The NISO Plus event in Baltimore was much anticipated, as it was our fifth anniversary NISO Plus conference and the first to be held in person since our February 2020 inaugural meeting. We are pleased now to report on the event and share some of the feedback we received.

The conference hosted 225 attendees, a slightly higher number than our first NISO Plus in Baltimore, representing organizations from across the information community. Thirty-one percent of attendees were from libraries and 24% from suppliers or scholarly infrastructure providers, and an additional 24% were from publishing organizations. Registrants also included those working for government agencies, associations, consultancies, or NGOs.

As always, we distributed a post-event survey to measure our performance and confirm that the meeting supported NISO’s strategic goals. Seventy-three attendees, or roughly a third of all registrants, completed our post-event feedback survey. We thank these respondents for their thoughts on what went well and what we should change or reconsider for our next NISO Plus event.

The majority of respondents—59%—indicated that they had attended a NISO Plus conference in the past. Thirty-eight percent had attended two or more NISO Plus meetings from 2020–23. When asked to share their main reason for attending NISO Plus 2024 in Baltimore, 28% cited the conference program and its relevance to their roles, 19% had enjoyed past NISO Plus events, and an additional 19% had been invited to speak.

When asked to rate various aspects of their conference experience (on a scale from 1–5, with 1=poor and 5=excellent), respondents gave us high marks. Interacting with NISO staff received the highest weighted average score at 4.98. Attendees also appreciated the conference length of two days (4.94) and significantly, participating in discussions during sessions (4.85)—one of the primary aims of NISO Plus is to facilitate conversations among attendees about topics important to the information community

Comments about the conference program were also very positive. Respondents gave all plenary sessions, including the opening keynote, closing plenary, and the Miles Conrad Lecture, average scores of over 4.5. Not surprisingly, the timely topic of AI, one of the featured conference tracks, was of particular interest. Thirty-nine percent of all registrants attended the meeting pre-conference, “AI and Machine Learning in Scholarly Communications,” and survey respondents gave this event a weighted average score of 5.37 (“Pre-conference with Andromeda Yelton deserves a 10 out of 5. She was amazing!!”)

AI also featured prominently in the list of attendees’ favorite concurrent sessions. The top five, in descending order, were

  • Transparency and Trust in an AI World
  • Opening the Door: Inviting Critique and Bringing Indigenization to Expand Metadata Systems and Practices
  • The Future of Open Science
  • AI Tools in Scholarly Research and Publishing
  • AI and Machine Learning: What to Know and How to Talk about It to Researchers and Patrons

Of course, speakers were key to the success of these sessions as well as to the entire NISO Plus Baltimore program, and we asked for their feedback as well. Ninety percent reported having a positive experience and said they would speak at another NISO Plus event, with the remaining 10% saying they would consider it.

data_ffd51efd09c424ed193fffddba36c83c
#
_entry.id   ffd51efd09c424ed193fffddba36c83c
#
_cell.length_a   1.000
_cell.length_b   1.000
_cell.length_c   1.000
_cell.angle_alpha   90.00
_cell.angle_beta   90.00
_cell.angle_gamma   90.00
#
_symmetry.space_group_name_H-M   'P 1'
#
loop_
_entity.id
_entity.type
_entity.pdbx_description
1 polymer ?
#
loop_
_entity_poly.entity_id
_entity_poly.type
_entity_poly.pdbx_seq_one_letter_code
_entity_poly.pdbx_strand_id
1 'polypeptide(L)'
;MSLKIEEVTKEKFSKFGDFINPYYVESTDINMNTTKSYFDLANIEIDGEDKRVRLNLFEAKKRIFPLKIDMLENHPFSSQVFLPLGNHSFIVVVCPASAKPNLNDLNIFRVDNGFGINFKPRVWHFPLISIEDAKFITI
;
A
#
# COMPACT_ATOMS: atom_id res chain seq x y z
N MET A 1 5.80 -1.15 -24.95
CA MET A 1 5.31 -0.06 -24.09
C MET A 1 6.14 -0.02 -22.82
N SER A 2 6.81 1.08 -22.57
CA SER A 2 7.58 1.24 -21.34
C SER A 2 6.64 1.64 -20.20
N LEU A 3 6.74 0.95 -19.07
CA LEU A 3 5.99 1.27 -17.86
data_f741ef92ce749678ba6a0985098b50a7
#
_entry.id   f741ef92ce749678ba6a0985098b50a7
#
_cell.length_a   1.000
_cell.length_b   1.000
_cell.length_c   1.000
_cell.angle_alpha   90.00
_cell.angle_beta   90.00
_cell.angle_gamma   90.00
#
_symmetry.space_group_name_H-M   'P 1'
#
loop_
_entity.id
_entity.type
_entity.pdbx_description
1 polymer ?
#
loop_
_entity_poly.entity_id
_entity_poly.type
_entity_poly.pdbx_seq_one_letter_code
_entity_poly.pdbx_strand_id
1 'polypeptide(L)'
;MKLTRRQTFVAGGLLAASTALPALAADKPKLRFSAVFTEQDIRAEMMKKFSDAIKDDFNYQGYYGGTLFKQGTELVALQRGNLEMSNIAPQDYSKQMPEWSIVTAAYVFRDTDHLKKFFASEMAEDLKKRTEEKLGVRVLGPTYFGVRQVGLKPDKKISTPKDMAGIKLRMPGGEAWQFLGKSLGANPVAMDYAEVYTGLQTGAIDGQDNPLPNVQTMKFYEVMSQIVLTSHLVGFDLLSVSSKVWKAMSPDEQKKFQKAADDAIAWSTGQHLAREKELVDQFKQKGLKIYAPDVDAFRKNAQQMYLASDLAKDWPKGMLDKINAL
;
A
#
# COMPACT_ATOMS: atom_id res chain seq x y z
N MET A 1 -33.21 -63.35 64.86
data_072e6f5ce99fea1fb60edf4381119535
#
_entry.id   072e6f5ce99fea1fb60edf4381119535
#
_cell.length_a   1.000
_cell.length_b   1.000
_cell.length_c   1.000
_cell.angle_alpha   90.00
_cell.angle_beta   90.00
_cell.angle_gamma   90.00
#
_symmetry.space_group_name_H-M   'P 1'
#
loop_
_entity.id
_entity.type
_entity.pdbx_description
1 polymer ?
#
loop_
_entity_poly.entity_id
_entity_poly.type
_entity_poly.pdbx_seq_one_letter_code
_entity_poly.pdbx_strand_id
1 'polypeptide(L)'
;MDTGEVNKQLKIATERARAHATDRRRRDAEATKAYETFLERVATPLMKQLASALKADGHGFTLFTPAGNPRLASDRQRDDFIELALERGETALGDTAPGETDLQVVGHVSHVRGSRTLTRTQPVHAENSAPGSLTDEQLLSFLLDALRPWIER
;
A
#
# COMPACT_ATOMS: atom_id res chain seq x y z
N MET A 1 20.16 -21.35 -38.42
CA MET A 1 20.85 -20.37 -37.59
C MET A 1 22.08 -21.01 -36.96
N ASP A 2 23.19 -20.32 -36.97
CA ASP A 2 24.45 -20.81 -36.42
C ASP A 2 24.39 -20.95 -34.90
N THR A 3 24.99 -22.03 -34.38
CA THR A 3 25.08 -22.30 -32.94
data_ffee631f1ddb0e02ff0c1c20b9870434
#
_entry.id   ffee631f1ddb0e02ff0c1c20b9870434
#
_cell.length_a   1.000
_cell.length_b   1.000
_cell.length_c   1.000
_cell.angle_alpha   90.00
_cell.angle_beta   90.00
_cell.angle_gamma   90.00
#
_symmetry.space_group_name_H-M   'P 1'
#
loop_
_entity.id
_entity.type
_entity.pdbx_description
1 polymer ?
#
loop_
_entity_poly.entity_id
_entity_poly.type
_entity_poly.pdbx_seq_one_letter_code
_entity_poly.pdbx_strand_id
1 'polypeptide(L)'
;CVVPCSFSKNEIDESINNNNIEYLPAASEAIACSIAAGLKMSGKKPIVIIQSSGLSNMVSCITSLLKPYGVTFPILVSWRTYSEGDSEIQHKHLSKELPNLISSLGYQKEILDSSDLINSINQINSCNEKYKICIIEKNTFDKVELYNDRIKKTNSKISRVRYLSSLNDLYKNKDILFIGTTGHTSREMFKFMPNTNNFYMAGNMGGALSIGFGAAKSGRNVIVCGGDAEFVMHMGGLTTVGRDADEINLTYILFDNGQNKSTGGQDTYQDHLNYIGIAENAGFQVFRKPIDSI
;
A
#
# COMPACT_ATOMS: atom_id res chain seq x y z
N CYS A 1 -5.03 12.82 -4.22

Feedback from attendees also indicated that the conference met NISO’s goal of nurturing an engaged, inclusive, and sustainable community through connecting diverse stakeholders. When asked what they liked most about NISO Plus, several respondents cited the opportunity to interact with a wide range of people, noting that the meeting’s format and size fostered many opportunities for conversation. As one attendee stated, “There was a wide variety of vendors, publishers, and non-R1 public institutions, giving a wider range of perspective than I typically see at conferences.” Many also commented on the inclusivity of the meeting and appreciated that a variety of perspectives were included in the conference program (“The program was very good. Thank you for ensuring people of all kinds were presenting!”).

Respondents did have some suggestions for changes to next year’s event. Although many were enthusiastic about the interactive format, appreciating the opportunity to exchange ideas with other members of the community, some felt that there could have been even more time set aside for this purpose. We were also reminded of the importance of ensuring equitable opportunities for all to participate in these discussions, something we are dedicated to improving at future conferences. Finally, there were several recommendations for changes or additions to the program content; some would have appreciated a brief introduction or overview at the start of sessions, others asked for additional content on standards, and some suggested content on open access, preprints, and AI and metadata creation.

Again, thank you to all who responded in our survey—we look forward to using your feedback to make future NISO Plus conferences an even more engaging experience for all! We are grateful to the attendees, speakers, and the 21 generous sponsors who helped to make the event possible. If you missed this one but would like a taste of the NISO Plus experience, recordings of Thomas Padilla’s opening keynote, “States of Open AI,” the closing plenary on AI Futures, and Ed Pentz’s Miles Conrad Lecture are now available in our media library (with thanks to our video platform partner, Cadmore Media). And stay tuned for information about our virtual conference, NISO Plus Global/Online, scheduled for September 17–18. We’ll post news about the call for proposals soon!

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